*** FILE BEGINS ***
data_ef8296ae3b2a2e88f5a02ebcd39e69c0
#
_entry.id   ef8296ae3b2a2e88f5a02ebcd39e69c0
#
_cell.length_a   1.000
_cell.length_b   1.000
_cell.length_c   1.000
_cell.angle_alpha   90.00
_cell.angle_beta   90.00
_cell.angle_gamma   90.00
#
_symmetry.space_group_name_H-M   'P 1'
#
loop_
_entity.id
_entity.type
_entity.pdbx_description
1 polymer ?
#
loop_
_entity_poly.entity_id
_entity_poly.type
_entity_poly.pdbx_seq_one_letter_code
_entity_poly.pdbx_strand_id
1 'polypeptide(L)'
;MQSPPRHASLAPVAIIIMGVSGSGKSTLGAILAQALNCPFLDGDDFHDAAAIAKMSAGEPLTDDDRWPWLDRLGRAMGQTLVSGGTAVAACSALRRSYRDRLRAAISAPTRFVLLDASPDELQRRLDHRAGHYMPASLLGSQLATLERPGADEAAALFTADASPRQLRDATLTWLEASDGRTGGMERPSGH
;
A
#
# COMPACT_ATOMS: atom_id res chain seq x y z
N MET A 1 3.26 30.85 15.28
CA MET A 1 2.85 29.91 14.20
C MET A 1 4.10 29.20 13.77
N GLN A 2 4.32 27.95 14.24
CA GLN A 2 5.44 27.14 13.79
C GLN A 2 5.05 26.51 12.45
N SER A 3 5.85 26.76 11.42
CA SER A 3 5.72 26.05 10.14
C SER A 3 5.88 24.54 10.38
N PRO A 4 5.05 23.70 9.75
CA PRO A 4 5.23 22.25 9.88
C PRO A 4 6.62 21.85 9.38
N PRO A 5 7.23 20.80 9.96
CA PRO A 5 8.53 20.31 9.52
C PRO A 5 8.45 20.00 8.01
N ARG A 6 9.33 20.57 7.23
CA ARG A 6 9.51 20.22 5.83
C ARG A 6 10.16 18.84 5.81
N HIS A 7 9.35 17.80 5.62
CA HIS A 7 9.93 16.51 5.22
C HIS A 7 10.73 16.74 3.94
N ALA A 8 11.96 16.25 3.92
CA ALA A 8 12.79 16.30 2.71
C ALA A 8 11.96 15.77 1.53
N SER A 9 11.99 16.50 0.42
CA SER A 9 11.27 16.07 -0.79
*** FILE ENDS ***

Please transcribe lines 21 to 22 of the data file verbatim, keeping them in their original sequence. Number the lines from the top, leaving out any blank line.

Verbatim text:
_entity_poly.entity_id
_entity_poly.type